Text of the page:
Their Blonde is described as a “golden, luminous beer with a creamy, compact and persistent taste.” The Extra has “a beguiling dark brown hue with luminous ruby reflections,” as well as being “creamy and frothy.”

See the Norcia monks’ website at:

The third and newest of the Italian breweries is at the Trappist abbey, Tre Fontane, on the edge of Rome, but easy to reach by metro (subway) and then by bus or on foot, to their lovely grounds nestled amidst hundreds of eucalyptus trees.

The name “Tre Fontane” comes from the place where the monks live, believed to be the spot where Saint Paul was beheaded in 67 AD. It is said that his head bounced three times after decapitation and three wells of water sprang up on the “bounce spots,” hence the name, “tre (three) fontane (fountains), Tre Fontane.

This may conjure up memories for some of “three coins in the fountain,” but that refers to a song and film from 1954, connected to the famous and beautiful Trevi Fountain in the center of Rome. The film was part of “Hollywood on the Tiber,” along with “Roman Holiday” and others.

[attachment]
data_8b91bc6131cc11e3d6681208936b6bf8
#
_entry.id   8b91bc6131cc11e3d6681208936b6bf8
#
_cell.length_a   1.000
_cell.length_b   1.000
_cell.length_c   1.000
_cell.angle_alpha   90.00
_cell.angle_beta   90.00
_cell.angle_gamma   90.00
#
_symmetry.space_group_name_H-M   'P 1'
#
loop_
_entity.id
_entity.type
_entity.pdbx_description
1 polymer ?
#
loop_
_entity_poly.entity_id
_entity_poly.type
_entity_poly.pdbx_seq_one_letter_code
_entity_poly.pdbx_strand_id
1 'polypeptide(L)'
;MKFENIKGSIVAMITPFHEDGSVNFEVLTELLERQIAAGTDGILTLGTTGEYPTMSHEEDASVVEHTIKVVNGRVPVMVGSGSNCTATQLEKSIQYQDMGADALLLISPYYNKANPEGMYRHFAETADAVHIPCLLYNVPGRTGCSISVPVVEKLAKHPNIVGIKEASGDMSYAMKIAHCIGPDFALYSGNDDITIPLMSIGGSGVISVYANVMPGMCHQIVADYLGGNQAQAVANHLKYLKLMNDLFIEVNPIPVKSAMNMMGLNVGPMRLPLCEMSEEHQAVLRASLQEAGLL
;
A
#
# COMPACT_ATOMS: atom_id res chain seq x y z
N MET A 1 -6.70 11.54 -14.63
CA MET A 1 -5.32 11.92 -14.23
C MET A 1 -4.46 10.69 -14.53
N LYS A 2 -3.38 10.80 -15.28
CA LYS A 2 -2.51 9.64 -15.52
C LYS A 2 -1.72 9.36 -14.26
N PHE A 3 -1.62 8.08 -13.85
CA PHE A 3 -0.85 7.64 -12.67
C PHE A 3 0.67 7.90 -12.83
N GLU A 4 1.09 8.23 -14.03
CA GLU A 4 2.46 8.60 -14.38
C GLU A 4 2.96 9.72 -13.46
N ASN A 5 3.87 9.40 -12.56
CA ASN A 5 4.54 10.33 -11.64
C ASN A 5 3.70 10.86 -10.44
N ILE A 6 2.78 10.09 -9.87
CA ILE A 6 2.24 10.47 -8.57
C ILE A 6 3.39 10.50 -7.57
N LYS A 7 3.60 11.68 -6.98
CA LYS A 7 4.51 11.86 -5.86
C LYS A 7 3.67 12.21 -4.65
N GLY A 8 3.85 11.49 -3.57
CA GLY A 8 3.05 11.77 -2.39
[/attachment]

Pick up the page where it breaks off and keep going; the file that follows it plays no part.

Since 1873 various products have been made by the Trappist monks at Tre Fontane, using eucalyptus leaves from their trees, including sweet liquor and most recently, beer. Because they are Trappists and brew on their premises, with monks involved in the work, their bottles carry the highly prestigious “Authentic Trappist Product,” on the label.

At present the monks produce just one beer, called “Birra Triple Tre Fontane.” It is a golden color, with some fruit and eucalyptus taste. Some bitterness exists too, from the hops employed. The brew pairs especially well with cheese.

The Tre Fontane website is at:

Scroll down their site to learn more about the beer they produce.
We wish all our monastic brothers success in their brewing endeavors and please do what you can to support their efforts. At least some of these beers can be gotten in the United States. And always drink in moderation, another important Benedictine trait, which is Latin is, “moderatus.”